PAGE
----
Improper parking: A game at the expense of the common good

University of Munich

That Germany is a nation of motorists is not only clear in the renewed discussion of the speed limit. The Federal Republic of Germany is also very car-friendly with regard to the urban parking situation: this is confirmed by the current study carried out by a research group led by HM Professor Andreas Humpe on illegal parking violations in Freiburg.

Munich, May 17, 2022 – Crowded city centers are an urgent problem of our time. Too much individual traffic, too few parking spaces – and most of these are still chargeable. This ‘parking pressure’ creates related offenses as it tempts many motorists to ‘cheat’ by weighing the price of parking fees against fines. Or they just park illegally outside designated areas. It feels all the consequences of: walking and cycling paths that are parked, as well as entrance and access roads as well as lack of fees to the municipalities.

Research on illegal parking in Freiburg

Improper parking is also a major problem in Freiburg. An international research team led by Prof. Dr. Andreas Humpe from the Faculty of Tourism at the Munich University of Applied Sciences (HM) took a closer look at the parking violations in the university town of Breisgau. The survey was based on all registered parking violations in 2019, a total of over 180,000. “The data included place and time. We also had the duty schedules with the control districts,” Humpe explains. During the investigation, inspectors were also accompanied and questioned during their inspections.

The purpose of the study was to use the control frequency according to shift schedules and the recorded parking violations to calculate the probability of illegal parking being captured and how high the number of illegal parks actually is.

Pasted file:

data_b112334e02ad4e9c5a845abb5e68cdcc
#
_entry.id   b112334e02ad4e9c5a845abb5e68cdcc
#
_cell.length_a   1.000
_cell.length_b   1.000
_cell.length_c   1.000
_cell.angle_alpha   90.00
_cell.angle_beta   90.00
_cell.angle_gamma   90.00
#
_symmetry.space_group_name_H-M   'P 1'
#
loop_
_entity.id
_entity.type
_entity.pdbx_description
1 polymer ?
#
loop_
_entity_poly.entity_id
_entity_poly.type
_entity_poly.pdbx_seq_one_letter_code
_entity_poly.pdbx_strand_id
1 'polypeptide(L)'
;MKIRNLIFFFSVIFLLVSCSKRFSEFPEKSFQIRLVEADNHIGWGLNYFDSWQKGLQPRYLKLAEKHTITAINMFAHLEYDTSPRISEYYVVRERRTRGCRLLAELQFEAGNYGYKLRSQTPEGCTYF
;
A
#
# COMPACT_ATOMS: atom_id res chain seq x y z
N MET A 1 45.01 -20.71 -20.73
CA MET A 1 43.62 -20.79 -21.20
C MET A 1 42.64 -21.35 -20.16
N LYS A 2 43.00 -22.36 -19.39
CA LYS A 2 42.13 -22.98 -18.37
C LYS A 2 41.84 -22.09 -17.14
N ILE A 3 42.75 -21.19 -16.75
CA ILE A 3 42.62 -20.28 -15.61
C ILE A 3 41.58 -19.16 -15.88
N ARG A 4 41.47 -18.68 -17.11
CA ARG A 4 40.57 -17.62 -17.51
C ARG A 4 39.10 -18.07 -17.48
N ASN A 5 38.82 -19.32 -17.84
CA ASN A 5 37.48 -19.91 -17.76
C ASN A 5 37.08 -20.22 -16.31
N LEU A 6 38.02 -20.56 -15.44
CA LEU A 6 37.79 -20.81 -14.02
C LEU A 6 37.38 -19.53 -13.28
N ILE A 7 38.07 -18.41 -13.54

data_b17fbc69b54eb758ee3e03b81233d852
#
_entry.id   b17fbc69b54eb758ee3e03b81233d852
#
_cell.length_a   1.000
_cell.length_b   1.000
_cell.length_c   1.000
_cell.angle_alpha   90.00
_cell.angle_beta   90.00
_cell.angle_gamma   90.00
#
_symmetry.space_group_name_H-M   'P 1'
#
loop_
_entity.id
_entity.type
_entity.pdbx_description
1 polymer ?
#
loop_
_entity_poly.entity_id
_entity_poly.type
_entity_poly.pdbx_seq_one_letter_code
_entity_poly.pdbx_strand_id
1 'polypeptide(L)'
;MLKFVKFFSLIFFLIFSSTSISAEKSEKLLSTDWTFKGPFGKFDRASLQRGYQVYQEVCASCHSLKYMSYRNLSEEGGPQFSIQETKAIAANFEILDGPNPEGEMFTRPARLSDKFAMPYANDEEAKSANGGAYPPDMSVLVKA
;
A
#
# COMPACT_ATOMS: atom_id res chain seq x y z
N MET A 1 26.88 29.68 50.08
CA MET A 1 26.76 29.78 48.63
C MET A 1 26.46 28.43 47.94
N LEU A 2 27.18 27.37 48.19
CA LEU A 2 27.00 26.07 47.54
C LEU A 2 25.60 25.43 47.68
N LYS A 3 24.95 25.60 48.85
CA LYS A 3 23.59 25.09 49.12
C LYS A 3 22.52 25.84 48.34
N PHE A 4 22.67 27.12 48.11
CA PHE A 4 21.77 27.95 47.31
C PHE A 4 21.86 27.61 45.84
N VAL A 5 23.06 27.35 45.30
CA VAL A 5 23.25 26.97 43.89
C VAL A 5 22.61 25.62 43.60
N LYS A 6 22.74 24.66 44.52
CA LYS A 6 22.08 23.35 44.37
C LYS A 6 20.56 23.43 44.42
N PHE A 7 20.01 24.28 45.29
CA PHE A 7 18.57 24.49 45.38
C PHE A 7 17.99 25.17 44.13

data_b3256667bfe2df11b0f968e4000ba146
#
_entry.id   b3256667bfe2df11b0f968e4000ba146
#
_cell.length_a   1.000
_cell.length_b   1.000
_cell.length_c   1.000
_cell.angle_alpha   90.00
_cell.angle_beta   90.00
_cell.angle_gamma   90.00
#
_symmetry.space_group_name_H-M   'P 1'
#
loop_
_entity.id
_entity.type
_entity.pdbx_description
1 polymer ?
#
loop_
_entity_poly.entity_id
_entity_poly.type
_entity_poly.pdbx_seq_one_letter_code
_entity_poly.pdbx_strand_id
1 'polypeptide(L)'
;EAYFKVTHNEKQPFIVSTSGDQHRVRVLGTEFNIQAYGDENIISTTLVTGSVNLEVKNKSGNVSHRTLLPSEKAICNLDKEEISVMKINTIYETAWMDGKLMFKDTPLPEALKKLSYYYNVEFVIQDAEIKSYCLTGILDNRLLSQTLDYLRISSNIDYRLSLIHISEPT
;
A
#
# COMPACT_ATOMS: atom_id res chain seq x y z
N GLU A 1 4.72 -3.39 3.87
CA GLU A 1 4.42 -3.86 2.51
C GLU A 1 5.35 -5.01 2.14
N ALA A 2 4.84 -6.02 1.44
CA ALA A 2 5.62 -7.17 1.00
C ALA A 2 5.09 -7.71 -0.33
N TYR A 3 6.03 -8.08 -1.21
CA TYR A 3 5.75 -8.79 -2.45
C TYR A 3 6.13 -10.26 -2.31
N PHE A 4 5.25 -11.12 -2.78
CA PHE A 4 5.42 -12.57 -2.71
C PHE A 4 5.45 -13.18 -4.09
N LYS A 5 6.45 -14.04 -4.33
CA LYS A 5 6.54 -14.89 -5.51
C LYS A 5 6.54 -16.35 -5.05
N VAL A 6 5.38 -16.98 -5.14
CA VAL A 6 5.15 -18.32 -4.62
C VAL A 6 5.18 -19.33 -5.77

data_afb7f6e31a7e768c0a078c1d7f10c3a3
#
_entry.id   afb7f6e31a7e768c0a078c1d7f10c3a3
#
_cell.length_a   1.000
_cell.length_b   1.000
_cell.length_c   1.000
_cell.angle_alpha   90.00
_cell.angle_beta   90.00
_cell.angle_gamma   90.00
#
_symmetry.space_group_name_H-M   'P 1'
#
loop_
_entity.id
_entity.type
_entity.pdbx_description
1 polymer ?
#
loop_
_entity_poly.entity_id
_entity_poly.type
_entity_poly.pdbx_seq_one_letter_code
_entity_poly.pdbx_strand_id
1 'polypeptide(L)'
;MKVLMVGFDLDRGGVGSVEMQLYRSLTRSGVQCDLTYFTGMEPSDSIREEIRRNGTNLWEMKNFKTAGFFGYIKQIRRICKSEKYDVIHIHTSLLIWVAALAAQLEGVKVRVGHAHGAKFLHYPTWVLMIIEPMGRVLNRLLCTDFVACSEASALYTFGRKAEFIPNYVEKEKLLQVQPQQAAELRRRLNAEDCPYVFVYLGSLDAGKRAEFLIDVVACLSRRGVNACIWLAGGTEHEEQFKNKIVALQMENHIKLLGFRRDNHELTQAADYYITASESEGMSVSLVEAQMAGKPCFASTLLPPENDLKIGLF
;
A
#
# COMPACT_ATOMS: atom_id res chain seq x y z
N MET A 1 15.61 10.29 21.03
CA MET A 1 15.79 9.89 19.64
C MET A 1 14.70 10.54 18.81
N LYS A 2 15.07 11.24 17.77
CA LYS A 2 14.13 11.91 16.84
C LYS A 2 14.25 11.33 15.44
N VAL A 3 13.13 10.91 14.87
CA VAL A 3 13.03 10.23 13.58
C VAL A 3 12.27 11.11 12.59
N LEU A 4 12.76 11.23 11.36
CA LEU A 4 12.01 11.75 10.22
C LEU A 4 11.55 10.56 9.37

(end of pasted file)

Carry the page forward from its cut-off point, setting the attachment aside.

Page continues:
To do this, the researchers divided the Freiburg metropolitan area into geographical hexagons. The time-spatial probabilities were then calculated for how high the risk per six-hour hour is to be fined for illegal parking. The results of the Freiburg survey confirm: In 61.3 percent of the hex-hours located in the center and in 94.4 percent of the hex-hours outside, it is economically advantageous not to pay parking fees. “From an economic point of view, it can often pay to park in the wrong place,” confirms Humpe.

Balance fees, checks and fines

A fact that the municipalities certainly do not want. A first reaction to this would be to increase the frequency of checks. For this, additional staff had to be hired, which initially increases costs. Additionally, it gets harder to catch another for every extra illegal park that is discovered. “With rising marginal costs, it becomes economically unprofitable to discover more illegal parks,” says Humpe. Alternatively, parking fees could be reduced so much that illegal parking can no longer pay off. But it will only further promote private transport, which is neither politically nor socially desirable. “The only logical consequence is therefore to increase the fines,” Humpe sums up his research results. However, these are regulated nationwide via the fine catalog, so they can not be adapted individually by the cities.

Humpe’s research confirms that urban space could be negotiated in a balance between fees, controls and fines. In order to reconcile the still high level of individual traffic with the public good, parking fees in inner cities had to be high, the number of checks had to pose a significant risk of detection and the fines had to be higher in relation to the fees.

Prof. Dr. Andrew Humpe

Andreas Humpe has been a professor of business mathematics at the Faculty of Tourism since 2017. As part of his teaching activities, he teaches business mathematics, statistics, empirical research, data analysis, artificial intelligence and data mining in the bachelor’s and master’s programs. He also works at the Institute for Applications of Machine Learning and Intelligent Systems at the Munich University of Applied Sciences (IAMLIS). His research areas include traffic and mobility research as well as environmental science.

We are happy to arrange a conversation with Prof. Dr. Andrew Humpe.

Contact: Daniela Hansjakob T 089 1265-1150 or by email


Gössling, S., Humpe, A., Hologa, R., Riach, N., Freytag, T .: Parking violations as an economic investment in public space. Transport policy 116. Elsevier. December 2021. Available at

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